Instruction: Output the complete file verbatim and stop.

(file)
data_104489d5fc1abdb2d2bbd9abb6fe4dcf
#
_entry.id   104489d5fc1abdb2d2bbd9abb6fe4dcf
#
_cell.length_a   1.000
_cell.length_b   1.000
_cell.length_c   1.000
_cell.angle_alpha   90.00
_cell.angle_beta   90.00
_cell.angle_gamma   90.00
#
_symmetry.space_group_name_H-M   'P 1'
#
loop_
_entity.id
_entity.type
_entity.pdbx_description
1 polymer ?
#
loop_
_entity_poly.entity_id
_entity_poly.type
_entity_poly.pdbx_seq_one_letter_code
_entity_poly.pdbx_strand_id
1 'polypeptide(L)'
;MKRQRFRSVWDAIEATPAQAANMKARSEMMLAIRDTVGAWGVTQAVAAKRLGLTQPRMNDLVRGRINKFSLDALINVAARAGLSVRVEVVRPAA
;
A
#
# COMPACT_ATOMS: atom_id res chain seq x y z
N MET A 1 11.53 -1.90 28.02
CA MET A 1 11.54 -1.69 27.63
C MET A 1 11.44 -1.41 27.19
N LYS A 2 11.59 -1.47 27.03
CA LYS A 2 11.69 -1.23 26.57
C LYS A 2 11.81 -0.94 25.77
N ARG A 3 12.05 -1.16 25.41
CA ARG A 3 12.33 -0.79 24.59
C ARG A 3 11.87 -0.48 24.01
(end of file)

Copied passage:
data_104489d5fc1abdb2d2bbd9abb6fe4dcf
#
_entry.id   104489d5fc1abdb2d2bbd9abb6fe4dcf
#
_cell.length_a   1.000
_cell.length_b   1.000
_cell.length_c   1.000
_cell.angle_alpha   90.00
_cell.angle_beta   90.00
_cell.angle_gamma   90.00
#
_symmetry.space_group_name_H-M   'P 1'
#
loop_
_entity.id
_entity.type
_entity.pdbx_description
1 polymer ?
#
loop_
_entity_poly.entity_id
_entity_poly.type
_entity_poly.pdbx_seq_one_letter_code
_entity_poly.pdbx_strand_id
1 'polypeptide(L)'
;MKRQRFRSVWDAIEATPAQAANMKARSEMMLAIRDTVGAWGVTQAVAAKRLGLTQPRMNDLVRGRINKFSLDALINVAARAGLSVRVEVVRPAA
;
A
#
# COMPACT_ATOMS: atom_id res chain seq x y z
N MET A 1 11.53 -1.90 28.02
CA MET A 1 11.54 -1.69 27.63
C MET A 1 11.44 -1.41 27.19
N LYS A 2 11.59 -1.47 27.03
CA LYS A 2 11.69 -1.23 26.57
C LYS A 2 11.81 -0.94 25.77
N ARG A 3 12.05 -1.16 25.41
CA ARG A 3 12.33 -0.79 24.59
C ARG A 3 11.87 -0.48 24.01